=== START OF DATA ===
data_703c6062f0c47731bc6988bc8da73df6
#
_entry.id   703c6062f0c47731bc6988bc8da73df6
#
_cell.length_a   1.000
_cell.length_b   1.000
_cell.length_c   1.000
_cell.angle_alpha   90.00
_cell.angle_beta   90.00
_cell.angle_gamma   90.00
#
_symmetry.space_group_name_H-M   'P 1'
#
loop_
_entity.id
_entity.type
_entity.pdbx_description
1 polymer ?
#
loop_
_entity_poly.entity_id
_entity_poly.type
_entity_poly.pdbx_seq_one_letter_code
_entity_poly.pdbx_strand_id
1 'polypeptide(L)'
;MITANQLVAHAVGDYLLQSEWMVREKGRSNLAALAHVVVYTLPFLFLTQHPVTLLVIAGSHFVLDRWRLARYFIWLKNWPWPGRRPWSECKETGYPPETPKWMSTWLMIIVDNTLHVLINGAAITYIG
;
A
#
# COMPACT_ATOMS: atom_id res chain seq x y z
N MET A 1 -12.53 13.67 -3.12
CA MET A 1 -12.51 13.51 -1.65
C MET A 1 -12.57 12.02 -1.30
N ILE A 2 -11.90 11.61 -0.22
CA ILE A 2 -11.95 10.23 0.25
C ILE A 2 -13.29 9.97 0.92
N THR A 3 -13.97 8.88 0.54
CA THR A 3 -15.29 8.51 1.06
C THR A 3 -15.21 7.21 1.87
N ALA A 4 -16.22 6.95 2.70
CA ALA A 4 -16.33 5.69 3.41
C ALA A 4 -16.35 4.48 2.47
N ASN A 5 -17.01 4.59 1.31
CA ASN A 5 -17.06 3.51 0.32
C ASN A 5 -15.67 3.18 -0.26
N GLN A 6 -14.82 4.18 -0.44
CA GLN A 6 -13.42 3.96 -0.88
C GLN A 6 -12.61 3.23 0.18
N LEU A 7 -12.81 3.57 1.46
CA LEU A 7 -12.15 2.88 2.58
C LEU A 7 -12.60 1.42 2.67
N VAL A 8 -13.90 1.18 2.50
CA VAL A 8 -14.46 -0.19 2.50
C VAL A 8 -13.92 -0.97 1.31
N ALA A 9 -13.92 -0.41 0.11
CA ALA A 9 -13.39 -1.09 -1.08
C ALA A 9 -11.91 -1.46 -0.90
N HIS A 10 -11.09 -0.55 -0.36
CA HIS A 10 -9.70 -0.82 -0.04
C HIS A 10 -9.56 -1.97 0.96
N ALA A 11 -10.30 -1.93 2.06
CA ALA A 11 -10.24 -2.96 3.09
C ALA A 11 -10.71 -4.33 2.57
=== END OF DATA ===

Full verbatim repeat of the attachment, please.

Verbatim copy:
data_703c6062f0c47731bc6988bc8da73df6
#
_entry.id   703c6062f0c47731bc6988bc8da73df6
#
_cell.length_a   1.000
_cell.length_b   1.000
_cell.length_c   1.000
_cell.angle_alpha   90.00
_cell.angle_beta   90.00
_cell.angle_gamma   90.00
#
_symmetry.space_group_name_H-M   'P 1'
#
loop_
_entity.id
_entity.type
_entity.pdbx_description
1 polymer ?
#
loop_
_entity_poly.entity_id
_entity_poly.type
_entity_poly.pdbx_seq_one_letter_code
_entity_poly.pdbx_strand_id
1 'polypeptide(L)'
;MITANQLVAHAVGDYLLQSEWMVREKGRSNLAALAHVVVYTLPFLFLTQHPVTLLVIAGSHFVLDRWRLARYFIWLKNWPWPGRRPWSECKETGYPPETPKWMSTWLMIIVDNTLHVLINGAAITYIG
;
A
#
# COMPACT_ATOMS: atom_id res chain seq x y z
N MET A 1 -12.53 13.67 -3.12
CA MET A 1 -12.51 13.51 -1.65
C MET A 1 -12.57 12.02 -1.30
N ILE A 2 -11.90 11.61 -0.22
CA ILE A 2 -11.95 10.23 0.25
C ILE A 2 -13.29 9.97 0.92
N THR A 3 -13.97 8.88 0.54
CA THR A 3 -15.29 8.51 1.06
C THR A 3 -15.21 7.21 1.87
N ALA A 4 -16.22 6.95 2.70
CA ALA A 4 -16.33 5.69 3.41
C ALA A 4 -16.35 4.48 2.47
N ASN A 5 -17.01 4.59 1.31
CA ASN A 5 -17.06 3.51 0.32
C ASN A 5 -15.67 3.18 -0.26
N GLN A 6 -14.82 4.18 -0.44
CA GLN A 6 -13.42 3.96 -0.88
C GLN A 6 -12.61 3.23 0.18
N LEU A 7 -12.81 3.57 1.46
CA LEU A 7 -12.15 2.88 2.58
C LEU A 7 -12.60 1.42 2.67
N VAL A 8 -13.90 1.18 2.50
CA VAL A 8 -14.46 -0.19 2.50
C VAL A 8 -13.92 -0.97 1.31
N ALA A 9 -13.92 -0.41 0.11
CA ALA A 9 -13.39 -1.09 -1.08
C ALA A 9 -11.91 -1.46 -0.90
N HIS A 10 -11.09 -0.55 -0.36
CA HIS A 10 -9.70 -0.82 -0.04
C HIS A 10 -9.56 -1.97 0.96
N ALA A 11 -10.30 -1.93 2.06
CA ALA A 11 -10.24 -2.96 3.09
C ALA A 11 -10.71 -4.33 2.57